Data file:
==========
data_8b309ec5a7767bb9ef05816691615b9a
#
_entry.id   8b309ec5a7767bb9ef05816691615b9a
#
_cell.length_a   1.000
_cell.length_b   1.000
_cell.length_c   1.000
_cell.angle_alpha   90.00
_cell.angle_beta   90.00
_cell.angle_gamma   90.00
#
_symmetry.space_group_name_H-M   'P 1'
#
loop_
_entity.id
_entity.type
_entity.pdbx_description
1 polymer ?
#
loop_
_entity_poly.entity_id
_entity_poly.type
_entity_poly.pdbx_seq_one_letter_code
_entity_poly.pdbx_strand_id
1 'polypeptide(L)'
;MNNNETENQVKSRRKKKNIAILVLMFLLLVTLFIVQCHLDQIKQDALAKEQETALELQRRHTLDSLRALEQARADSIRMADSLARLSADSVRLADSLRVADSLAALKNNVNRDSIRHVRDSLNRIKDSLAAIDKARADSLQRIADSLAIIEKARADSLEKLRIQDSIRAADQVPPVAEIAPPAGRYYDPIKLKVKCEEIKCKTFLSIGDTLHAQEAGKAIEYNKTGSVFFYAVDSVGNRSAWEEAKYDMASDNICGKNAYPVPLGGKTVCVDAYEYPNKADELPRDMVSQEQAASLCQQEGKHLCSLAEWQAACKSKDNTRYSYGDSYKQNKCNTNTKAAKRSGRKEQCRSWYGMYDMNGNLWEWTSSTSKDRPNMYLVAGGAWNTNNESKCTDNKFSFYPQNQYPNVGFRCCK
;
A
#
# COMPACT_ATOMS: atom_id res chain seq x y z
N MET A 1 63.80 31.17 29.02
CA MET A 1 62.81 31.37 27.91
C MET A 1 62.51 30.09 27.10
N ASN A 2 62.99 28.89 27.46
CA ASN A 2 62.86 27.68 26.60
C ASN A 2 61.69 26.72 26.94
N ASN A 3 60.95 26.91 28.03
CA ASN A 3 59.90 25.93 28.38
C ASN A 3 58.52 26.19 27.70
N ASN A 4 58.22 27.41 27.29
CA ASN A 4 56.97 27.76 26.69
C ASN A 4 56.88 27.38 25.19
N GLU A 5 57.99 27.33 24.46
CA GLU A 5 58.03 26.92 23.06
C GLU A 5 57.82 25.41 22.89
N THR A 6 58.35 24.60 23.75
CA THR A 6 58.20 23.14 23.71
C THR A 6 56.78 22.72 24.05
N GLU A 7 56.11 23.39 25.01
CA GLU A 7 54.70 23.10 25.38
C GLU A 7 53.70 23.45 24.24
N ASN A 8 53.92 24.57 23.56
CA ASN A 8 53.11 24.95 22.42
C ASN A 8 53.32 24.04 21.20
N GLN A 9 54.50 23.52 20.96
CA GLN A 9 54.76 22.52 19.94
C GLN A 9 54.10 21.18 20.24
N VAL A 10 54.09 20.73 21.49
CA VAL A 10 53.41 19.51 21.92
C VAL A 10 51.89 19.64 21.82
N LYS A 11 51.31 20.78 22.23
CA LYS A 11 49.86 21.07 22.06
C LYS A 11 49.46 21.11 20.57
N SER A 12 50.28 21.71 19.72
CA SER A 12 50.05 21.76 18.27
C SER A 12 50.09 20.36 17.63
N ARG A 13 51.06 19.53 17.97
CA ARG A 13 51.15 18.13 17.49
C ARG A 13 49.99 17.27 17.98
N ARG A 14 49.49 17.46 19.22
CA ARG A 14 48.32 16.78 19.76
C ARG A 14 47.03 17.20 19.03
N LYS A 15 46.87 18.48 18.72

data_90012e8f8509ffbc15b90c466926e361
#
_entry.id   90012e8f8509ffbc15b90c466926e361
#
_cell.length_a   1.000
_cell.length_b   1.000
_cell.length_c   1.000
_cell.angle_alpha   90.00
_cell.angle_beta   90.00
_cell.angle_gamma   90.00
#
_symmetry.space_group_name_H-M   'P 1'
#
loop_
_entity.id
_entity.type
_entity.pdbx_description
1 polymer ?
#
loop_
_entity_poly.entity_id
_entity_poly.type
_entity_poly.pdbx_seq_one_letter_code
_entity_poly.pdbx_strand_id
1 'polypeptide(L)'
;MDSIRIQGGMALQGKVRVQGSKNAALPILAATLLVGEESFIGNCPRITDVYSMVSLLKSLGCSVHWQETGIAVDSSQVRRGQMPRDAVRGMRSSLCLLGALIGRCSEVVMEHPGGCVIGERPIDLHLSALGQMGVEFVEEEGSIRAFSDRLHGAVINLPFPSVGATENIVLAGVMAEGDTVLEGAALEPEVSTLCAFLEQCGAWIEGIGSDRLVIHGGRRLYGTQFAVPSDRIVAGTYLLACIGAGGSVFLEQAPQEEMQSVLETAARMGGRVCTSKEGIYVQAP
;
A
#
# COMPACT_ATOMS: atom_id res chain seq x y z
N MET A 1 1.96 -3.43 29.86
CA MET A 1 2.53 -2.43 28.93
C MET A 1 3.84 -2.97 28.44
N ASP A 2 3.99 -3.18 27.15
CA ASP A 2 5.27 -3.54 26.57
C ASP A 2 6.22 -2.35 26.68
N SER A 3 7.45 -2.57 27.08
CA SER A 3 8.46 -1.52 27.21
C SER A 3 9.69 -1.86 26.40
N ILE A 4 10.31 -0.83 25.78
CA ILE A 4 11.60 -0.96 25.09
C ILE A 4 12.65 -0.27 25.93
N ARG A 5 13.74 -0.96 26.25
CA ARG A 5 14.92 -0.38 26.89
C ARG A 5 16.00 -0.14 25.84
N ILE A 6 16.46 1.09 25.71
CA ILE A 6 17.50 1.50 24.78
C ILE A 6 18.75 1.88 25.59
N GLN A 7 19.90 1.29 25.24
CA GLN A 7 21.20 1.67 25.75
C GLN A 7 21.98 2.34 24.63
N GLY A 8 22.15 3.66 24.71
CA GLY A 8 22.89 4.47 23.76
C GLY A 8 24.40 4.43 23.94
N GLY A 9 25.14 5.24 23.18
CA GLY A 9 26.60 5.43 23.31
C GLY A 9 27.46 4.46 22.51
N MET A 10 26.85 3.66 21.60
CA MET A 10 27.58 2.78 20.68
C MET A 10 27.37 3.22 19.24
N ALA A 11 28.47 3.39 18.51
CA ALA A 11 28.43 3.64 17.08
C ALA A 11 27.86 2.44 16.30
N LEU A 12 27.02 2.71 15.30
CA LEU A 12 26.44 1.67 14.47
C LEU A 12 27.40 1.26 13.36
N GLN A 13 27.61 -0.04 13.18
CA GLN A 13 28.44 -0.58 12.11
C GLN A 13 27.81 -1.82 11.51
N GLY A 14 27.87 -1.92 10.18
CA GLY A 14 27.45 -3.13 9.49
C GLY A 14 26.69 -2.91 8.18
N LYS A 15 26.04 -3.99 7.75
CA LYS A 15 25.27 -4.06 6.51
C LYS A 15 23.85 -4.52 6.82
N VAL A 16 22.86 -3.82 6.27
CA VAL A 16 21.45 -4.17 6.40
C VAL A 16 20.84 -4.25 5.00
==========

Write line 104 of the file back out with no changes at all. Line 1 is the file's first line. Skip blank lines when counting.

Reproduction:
N MET A 1 1.96 -3.43 29.86